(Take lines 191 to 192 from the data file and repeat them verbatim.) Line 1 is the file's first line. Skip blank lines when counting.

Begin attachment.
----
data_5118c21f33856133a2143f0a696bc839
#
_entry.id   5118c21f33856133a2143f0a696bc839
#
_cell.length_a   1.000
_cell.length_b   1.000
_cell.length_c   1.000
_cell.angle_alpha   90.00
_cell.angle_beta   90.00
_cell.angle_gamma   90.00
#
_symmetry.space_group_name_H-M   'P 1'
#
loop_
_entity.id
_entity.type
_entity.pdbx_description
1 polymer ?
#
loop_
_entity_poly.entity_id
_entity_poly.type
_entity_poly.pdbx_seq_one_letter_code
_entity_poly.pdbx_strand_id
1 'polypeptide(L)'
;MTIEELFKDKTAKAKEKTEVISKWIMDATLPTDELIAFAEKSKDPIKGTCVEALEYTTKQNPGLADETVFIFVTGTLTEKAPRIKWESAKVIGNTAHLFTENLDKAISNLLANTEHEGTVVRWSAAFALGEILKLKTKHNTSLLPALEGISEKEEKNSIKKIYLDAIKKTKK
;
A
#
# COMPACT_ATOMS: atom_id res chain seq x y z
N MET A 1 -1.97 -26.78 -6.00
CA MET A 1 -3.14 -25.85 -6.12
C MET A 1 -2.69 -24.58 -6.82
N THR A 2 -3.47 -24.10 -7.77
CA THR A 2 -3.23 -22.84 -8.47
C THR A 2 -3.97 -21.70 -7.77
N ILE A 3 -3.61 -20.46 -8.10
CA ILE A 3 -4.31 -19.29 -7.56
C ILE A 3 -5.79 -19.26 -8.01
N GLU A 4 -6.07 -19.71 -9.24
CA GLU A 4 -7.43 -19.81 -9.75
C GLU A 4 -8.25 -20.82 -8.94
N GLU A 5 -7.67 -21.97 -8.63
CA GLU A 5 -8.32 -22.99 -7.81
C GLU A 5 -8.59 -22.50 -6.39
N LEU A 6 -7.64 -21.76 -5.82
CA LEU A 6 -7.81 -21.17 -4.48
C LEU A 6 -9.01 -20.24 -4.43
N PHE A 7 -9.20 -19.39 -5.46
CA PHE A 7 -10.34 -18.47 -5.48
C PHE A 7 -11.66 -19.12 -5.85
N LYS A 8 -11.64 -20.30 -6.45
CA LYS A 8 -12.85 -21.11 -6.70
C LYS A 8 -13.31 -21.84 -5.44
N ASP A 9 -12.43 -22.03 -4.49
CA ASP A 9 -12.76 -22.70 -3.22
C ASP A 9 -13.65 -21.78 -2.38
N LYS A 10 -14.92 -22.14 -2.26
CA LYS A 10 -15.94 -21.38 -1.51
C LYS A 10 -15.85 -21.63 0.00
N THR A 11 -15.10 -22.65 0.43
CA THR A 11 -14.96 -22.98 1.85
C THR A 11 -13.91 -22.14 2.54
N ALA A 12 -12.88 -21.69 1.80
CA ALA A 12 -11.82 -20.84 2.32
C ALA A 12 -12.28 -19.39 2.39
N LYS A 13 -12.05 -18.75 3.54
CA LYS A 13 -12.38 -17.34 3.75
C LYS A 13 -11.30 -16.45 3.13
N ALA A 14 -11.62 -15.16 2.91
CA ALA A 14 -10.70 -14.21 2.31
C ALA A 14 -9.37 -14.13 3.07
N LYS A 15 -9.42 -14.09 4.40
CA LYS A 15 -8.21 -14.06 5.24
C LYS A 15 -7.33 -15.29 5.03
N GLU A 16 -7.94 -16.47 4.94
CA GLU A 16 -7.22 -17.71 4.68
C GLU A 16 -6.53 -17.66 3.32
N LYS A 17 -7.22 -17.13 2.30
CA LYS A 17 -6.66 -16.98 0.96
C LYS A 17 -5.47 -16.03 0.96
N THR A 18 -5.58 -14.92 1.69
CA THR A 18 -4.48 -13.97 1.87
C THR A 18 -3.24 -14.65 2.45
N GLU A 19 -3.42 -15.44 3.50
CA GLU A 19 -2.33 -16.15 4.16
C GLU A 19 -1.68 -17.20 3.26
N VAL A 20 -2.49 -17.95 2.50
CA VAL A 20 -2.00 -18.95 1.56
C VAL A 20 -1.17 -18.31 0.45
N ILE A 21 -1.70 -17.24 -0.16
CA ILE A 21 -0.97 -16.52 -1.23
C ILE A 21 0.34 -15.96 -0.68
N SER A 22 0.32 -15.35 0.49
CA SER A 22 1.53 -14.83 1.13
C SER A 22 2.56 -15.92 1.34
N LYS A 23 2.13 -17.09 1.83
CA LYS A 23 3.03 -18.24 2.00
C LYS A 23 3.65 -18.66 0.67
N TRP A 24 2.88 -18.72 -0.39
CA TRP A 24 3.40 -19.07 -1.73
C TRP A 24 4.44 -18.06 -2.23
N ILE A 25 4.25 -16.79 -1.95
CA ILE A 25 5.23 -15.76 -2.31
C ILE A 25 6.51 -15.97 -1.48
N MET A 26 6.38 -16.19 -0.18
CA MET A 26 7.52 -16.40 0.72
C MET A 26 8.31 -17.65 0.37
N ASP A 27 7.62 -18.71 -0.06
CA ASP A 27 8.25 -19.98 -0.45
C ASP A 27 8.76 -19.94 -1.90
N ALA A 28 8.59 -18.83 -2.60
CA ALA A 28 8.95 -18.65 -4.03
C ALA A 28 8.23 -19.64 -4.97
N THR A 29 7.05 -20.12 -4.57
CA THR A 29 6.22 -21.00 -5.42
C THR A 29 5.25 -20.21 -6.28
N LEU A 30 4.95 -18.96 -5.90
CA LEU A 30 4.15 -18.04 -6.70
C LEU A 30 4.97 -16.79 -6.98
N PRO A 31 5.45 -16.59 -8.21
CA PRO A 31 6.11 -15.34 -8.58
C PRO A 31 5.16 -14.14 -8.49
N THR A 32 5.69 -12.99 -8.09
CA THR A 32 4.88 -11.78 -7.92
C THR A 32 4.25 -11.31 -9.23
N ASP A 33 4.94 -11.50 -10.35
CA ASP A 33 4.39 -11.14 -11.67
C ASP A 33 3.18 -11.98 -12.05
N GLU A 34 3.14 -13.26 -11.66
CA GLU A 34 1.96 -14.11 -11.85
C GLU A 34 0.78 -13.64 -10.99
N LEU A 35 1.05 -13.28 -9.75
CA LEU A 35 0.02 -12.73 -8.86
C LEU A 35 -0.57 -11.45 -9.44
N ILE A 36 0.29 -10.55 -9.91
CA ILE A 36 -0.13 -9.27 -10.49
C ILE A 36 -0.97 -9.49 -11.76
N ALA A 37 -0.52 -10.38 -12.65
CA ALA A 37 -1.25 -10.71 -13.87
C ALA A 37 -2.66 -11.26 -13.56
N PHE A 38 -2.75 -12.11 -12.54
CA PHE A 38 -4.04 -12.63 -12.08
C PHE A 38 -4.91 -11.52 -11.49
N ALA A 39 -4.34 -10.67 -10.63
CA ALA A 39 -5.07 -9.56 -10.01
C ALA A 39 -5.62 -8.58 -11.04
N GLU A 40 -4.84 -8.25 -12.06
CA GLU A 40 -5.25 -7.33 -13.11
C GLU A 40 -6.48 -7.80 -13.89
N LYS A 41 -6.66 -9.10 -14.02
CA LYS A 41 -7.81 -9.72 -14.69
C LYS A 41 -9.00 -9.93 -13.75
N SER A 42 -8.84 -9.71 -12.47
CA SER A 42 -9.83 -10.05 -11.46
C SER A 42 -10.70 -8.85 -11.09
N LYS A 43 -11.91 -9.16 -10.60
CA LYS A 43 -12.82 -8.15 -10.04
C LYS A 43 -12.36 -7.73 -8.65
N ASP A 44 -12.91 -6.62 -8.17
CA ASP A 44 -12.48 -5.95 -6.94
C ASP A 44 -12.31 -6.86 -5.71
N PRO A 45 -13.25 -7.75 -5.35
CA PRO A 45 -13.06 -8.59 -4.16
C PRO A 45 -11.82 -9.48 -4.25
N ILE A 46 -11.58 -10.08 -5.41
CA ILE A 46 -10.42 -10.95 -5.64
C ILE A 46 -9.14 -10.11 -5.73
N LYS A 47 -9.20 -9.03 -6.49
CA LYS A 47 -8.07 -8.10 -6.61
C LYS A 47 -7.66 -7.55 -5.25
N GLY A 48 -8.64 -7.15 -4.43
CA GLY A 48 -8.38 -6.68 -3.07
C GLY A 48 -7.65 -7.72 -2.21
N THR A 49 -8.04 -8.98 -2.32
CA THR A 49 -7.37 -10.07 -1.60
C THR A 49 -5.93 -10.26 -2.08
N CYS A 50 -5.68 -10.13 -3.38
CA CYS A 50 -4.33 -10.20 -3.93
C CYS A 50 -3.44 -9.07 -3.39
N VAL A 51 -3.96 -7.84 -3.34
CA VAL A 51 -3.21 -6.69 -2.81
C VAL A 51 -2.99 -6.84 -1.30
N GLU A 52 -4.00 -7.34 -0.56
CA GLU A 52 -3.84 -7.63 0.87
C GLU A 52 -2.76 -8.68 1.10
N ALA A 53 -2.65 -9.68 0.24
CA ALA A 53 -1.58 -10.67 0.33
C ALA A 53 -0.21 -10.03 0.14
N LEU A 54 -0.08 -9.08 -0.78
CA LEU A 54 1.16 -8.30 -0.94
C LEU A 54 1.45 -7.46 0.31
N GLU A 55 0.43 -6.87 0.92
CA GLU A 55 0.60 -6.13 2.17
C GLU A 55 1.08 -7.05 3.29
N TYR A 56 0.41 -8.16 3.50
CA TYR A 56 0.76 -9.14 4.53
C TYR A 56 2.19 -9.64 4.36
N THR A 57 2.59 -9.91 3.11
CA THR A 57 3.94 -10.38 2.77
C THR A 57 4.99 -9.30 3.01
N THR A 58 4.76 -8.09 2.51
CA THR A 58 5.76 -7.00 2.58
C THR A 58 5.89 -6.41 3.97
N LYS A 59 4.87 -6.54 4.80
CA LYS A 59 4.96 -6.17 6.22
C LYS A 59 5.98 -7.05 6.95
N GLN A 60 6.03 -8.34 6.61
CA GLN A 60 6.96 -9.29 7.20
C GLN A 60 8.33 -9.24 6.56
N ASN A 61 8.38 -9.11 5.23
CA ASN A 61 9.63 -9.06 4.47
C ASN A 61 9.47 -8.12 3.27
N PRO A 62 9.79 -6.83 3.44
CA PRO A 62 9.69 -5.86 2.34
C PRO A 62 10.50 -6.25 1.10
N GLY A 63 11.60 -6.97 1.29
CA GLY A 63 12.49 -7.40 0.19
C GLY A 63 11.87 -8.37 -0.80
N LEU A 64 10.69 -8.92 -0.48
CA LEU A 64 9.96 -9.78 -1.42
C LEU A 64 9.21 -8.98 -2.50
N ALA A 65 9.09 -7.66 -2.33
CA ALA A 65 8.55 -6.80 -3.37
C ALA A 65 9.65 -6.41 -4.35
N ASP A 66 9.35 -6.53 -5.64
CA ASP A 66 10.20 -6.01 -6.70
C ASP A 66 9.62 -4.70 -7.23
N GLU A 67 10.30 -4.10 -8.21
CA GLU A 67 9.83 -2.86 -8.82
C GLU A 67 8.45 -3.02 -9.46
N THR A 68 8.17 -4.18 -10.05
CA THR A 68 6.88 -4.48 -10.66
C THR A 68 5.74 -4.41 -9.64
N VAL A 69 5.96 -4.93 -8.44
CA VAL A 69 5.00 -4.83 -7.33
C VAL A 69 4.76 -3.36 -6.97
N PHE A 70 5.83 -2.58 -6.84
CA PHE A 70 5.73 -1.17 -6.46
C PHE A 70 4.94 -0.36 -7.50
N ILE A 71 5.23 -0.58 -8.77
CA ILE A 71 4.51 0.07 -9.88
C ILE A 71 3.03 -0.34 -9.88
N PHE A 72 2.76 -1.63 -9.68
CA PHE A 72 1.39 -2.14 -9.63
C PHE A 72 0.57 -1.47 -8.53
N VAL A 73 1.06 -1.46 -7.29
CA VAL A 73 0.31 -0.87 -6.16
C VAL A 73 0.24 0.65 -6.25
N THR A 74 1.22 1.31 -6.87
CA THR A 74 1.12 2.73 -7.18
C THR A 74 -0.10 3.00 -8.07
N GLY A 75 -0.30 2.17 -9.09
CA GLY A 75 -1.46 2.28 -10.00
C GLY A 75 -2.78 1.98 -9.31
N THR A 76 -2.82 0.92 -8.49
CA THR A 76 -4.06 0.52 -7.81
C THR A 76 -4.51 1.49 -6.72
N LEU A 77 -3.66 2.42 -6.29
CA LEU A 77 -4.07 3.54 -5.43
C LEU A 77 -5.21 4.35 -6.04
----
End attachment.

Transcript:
CA LEU A 54 1.16 -8.30 -0.94
C LEU A 54 1.45 -7.46 0.31